TD: Well, no! I mean, I feel like with an artist like that you almost couldn’t have just one, right? I work at a record store and we just got a bunch of Neil Young in and I was remembering some of those later day records like Hitchhiker and Homegrown that he’d never released. They’re kind of peak ‘70s Neil Young, like On The Beach-era Neil Young and it’s crazy that he just made these records and then they sat on a shelf for like 30 years. And, they’re great! Homegrown has that crazy track, I think it’s “Florida” where he does like a spoken word recitation in the middle of the album and it’s about an alien craft landing in Florida. It’s just so random! I love it.

NT: There are nods to film and TV throughout The Gloss but I was really interested in the song “Down to Size”. There’s such a local feel and setting within that song with the mentions of the bar and the corner store. But then, over time, that landscape and area changes. I was wondering if you could maybe talk to me a little bit about that song; the inspiration behind that and the importance of having it on the record?

TD: Yeah, I guess that’s one of the most lyrically straightforward songs on the record. Part of the reason for that is… Well, I don’t know. I guess, maybe with something like that that’s more overtly political conversation, it just felt right to have it be sort of like an anthem or something, you know? There’s not too much to delve into, I tried to leave it on the surface, I guess. It’s a song about gentrification and I was reading a bit about venture capital entities getting involved with real estate, earlier this year.

There’s this great Irish podcaster called Blind Boy. He’s done a couple of good episodes about venture capital and private rental properties. I was just thinking about that and I feel like the topic is more interesting to talk about than the song. I think it’s interesting, you know, reading about what happened in Berlin with the referendum against trying to block venture capital firms from owning apartment buildings. There’s also a great Times piece about the city of Paris and the initiative that the city has to purchase private property and become low income landlords. I found that really interesting and inspiring because it’s so alien to us in a North American landscape. Maybe it does happen a bit more in Canada, but the idea of a city purchasing apartment buildings and part of their mandate is that they’ll let small businesses stay, like a florist or something like that that would just get priced out of an area. Or, a small coffee shop in order to preserve the essential landscape of Paris. And I don’t know, I really think we’re in a moment of reckoning. There’s a really good article by Rebecca Solnit in the most recent LRV about the changing landscape of San Francisco. It’s obviously something that’s been written about and talked about a lot, but I feel like we’re only beginning to see the ways in which this really gross inequity in wealth but also in real estate holdings is going to change the way that people move and operate and live in cities. It’s an important topic.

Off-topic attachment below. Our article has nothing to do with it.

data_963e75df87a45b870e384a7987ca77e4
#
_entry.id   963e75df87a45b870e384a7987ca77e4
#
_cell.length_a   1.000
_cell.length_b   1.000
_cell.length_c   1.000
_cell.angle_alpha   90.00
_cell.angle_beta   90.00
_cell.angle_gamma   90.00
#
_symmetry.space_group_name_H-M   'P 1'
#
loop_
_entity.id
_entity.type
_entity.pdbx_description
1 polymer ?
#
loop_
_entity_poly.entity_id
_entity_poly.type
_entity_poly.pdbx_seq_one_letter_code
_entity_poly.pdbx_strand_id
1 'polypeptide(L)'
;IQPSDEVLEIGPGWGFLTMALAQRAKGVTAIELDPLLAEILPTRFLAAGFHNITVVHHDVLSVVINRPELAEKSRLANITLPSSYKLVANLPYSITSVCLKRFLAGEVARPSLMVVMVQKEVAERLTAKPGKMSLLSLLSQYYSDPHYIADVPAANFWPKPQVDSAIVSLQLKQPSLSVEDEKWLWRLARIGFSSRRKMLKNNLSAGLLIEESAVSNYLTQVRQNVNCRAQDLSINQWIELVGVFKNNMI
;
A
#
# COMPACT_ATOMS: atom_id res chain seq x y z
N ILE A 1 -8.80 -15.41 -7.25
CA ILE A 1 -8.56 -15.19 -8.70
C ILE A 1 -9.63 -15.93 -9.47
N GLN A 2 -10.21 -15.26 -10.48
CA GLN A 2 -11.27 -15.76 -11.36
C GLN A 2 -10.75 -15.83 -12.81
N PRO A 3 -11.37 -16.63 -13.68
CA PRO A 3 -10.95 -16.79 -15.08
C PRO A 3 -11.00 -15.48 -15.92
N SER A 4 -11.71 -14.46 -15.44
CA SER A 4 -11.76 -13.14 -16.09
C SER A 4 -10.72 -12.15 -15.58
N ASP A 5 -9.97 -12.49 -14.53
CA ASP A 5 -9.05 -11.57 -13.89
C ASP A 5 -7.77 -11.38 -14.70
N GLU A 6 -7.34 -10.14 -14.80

NT: Finally, outside of The Gloss, I’d love to hear what records you’ve enjoyed in recent years to recommend people to check out?

EC: Devon Welsh has a new record. I’ve been listening to that, which is really good. We’re going to be out on the road with him shortly.

BS: Yeah, he’s a friend and we all think the world of him as an artist. He is so talented.

TD: I’m really struggling. I don’t listen to a lot of modern music.! I’m going to take a cop out and I’m going to say the Acetone stuff that’s getting re-released.

NT: Ben, what are some your picks?

BS: Well, I really like the new Katie Von Schleicher record which was criminally slept-on and it was released by Sipsman Records, which is a label run by friend of ours, Mike Caulo. Ought toured with Katie Von Schleicher and she just writes amazing pop songs, in the traditional sense.

Pre-order The Gloss by Cola HERE